Property Rights and Sustainability: The Evolution of Property Rights to Meet Ecological Challenges
David Grinlinton, Prue Taylor
Martinus Nijhoff Publishers, Apr 11, 2011 - Law - 414 pages
Published with the support of The New Zealand Law Foundation. As collapses and crises involving ecological systems, economic and financial management and international governance increase, the need for bold alternatives to traditional economic and legal responses has never been more urgent. Property concepts are an important element in the interaction between humans and the natural environment. An important driver of ecological harm, property concepts can also become a powerful tool for responding to ecological problems in ways that have so far eluded both government regulators and markets. Going beyond the traditional critiques of liberal property theories, "Property Rights and Sustainability" takes on the challenge of fundamentally reconceptualising property rights and systems. It makes a significant contribution to rebalancing the legal framework in a way that recognises humanity as a member of a larger ecological order, the health and integrity of which is of primary importance to the long-term viability of our planet. "Property Rights and Sustainability" will be an indispensable resource for those interested in the relationship between property law and the environment, and the ways in which property law can be reshaped to respond to the ecological challenges of our time.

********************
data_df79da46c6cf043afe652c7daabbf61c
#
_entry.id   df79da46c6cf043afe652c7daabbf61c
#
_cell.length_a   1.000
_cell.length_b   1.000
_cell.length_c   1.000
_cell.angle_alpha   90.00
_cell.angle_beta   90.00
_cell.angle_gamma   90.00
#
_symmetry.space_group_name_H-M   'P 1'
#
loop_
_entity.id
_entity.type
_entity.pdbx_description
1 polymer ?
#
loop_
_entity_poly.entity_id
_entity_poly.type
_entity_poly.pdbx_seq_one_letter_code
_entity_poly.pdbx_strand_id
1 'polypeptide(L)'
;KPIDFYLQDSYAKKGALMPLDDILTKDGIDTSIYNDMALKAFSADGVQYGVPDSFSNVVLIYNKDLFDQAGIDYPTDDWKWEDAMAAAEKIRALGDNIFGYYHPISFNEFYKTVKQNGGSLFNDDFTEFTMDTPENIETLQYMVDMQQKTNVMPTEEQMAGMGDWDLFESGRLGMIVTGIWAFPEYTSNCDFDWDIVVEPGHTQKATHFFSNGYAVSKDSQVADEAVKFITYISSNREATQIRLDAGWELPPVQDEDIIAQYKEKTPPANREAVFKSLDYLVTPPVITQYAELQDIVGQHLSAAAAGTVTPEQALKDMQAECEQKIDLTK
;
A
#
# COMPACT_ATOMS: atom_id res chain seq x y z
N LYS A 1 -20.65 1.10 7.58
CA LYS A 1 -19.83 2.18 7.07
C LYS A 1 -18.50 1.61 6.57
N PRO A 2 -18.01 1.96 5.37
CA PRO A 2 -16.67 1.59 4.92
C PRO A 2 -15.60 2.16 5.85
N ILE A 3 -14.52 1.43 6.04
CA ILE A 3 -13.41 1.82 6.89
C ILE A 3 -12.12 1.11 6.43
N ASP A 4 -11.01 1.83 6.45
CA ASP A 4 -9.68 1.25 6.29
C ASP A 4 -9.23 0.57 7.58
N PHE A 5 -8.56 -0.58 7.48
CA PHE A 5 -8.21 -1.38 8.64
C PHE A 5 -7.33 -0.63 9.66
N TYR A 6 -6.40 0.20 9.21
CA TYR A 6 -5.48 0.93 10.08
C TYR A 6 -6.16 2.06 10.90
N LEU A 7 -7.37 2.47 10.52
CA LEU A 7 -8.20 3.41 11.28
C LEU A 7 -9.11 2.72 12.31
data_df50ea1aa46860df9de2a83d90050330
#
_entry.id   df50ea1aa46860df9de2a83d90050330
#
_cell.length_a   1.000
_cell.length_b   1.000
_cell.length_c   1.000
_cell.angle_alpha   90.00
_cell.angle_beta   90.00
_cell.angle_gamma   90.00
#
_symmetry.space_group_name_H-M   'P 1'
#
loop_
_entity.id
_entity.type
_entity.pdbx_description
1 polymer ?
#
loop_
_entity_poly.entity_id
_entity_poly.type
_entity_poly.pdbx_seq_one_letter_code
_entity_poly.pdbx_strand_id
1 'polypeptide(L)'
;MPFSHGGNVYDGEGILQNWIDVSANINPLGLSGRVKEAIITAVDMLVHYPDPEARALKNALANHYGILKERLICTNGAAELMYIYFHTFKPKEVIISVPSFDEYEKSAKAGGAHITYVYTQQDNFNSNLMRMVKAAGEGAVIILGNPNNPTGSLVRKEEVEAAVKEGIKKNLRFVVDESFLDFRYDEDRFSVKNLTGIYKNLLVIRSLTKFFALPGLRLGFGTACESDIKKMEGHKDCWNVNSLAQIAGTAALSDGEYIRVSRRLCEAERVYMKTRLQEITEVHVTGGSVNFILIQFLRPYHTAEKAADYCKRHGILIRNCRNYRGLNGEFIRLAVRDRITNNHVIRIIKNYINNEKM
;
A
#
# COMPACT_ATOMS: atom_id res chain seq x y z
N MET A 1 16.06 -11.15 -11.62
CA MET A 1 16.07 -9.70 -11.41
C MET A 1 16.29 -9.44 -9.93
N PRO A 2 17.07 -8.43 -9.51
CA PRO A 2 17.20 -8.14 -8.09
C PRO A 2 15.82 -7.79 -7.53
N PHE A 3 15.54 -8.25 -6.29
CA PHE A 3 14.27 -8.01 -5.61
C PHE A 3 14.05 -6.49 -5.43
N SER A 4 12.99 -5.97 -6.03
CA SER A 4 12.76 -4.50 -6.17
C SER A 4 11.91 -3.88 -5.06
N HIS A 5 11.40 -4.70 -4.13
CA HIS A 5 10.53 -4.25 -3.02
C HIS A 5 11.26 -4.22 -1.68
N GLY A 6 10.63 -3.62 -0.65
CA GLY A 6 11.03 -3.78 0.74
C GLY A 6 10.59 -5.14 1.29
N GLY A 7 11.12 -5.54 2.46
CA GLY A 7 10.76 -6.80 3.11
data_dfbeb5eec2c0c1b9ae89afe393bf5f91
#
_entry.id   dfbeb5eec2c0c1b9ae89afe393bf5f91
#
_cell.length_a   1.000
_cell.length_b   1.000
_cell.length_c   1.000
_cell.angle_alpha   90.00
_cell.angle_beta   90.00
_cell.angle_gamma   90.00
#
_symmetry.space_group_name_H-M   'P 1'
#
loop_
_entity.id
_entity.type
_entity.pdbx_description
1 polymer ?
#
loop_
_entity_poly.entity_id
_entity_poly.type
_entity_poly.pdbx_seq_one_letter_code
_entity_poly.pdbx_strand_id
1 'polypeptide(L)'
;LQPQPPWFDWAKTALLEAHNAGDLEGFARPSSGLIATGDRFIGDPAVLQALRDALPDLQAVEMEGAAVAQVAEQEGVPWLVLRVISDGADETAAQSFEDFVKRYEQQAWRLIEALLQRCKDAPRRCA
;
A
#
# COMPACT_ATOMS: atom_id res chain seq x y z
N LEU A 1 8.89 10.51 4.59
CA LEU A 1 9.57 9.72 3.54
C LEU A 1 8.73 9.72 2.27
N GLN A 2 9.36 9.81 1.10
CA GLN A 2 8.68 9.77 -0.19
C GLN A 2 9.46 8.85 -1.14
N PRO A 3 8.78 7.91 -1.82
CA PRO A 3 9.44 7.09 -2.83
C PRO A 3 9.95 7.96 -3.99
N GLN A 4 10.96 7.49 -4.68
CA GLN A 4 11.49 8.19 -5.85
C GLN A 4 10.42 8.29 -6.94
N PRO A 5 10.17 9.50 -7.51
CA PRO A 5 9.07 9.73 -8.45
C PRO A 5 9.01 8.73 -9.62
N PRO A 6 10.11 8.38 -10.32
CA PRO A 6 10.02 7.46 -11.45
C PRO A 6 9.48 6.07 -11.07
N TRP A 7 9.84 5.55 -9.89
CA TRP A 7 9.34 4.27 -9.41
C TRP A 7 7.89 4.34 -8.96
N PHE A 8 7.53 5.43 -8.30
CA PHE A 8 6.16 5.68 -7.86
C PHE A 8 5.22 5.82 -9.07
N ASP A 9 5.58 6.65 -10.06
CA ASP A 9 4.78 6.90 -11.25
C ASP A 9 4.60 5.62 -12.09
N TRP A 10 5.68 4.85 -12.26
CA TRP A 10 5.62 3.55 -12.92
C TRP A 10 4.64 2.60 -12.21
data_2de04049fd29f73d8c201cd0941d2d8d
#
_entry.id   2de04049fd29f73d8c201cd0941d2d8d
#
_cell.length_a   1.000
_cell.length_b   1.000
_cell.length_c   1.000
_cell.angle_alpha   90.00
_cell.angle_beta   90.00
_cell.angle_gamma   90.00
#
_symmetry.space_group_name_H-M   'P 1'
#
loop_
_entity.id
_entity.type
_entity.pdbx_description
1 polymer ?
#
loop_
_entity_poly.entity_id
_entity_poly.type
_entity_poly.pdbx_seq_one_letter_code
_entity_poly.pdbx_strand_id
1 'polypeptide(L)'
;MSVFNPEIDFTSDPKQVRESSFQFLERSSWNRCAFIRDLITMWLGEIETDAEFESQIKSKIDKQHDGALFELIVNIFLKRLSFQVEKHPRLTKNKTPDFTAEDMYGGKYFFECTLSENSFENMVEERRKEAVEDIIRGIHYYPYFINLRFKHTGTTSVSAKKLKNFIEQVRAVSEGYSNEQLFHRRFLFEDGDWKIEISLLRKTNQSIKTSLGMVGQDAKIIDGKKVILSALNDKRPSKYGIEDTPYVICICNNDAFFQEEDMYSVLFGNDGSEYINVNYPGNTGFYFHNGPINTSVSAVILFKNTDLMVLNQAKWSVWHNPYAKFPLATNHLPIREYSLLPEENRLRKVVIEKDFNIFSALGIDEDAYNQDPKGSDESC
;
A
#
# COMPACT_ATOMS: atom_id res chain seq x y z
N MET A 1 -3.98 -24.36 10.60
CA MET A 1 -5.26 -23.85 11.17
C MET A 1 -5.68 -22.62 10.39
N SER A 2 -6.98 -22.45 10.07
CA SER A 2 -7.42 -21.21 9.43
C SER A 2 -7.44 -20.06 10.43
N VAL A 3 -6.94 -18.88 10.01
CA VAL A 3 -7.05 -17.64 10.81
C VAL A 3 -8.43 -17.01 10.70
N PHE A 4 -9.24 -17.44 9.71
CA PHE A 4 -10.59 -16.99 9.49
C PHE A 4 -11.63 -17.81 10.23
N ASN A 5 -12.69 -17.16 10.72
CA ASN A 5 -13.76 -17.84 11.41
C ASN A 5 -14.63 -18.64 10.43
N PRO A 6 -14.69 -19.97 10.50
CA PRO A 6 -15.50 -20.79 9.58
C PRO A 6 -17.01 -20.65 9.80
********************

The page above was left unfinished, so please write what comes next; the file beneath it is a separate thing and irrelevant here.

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Toward a New Vision of Property
Part One Theoretical Perspectives on Property Rights and Sustainability
Can They be Reconciled?
Chapter 3 Taking Property Seriously
Faustian Pact or New Covenant with Earth?
Chapter 5 Property Rights Viewed from Emerging Relational Perspectives
Toward a Politics of Voluntary Simplicity
Chapter 7 The Mythology of Environmental Markets
Chapter 10 Maori Concepts of Rangatiratanga Kaitiakitanga the Environment and Property Rights
Chapter 11 Communal Governance of Land and Resources as a Sustainable Property Institution
Part Three Changing Conceptions of Property and the Challenge of Accommodating Principles of Sustainability in the Ownership and Use of Natural...
Property Rights in Natural Resources in a Changing World
Competing Claims Collapsing Dichotomies and the Future of Property
Chapter 14 South African Natural Resources Property Rights and Public Trusteeship Transformation in Progress
Preserving Host State Regulatory Freedom
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accessed August 19 Aldo Leopold approach argued claims Climate Change coastal common law conservation constitutional context Court covenant covenantal critique cultural customary David Grinlinton Earth Earth Charter Earth jurisprudence ecological economic growth ecosystem environment Environmental Law environmental markets ethical expropriation forms Freyfogle global governance groups harm Ibid indigenous individual institutions interests international law investment treaties investor issues Journal kaitiakitanga land and resources landowners landscape Law Review limits Maori ment moral natural resources owners ownership Oxford paradigm perspectives political principles private property rights private rights property law property rights property system protection Prue Taylor public trust doctrine public trusteeship regime regulation regulatory relation relationships resource consents Resource Management Act responsibilities Rights and Sustainability River social society South African state’s supra note sustainable development theory tion traditional tribunal University of Auckland University Press unsustainable Voluntary Simplicity Waikato River Western Zealand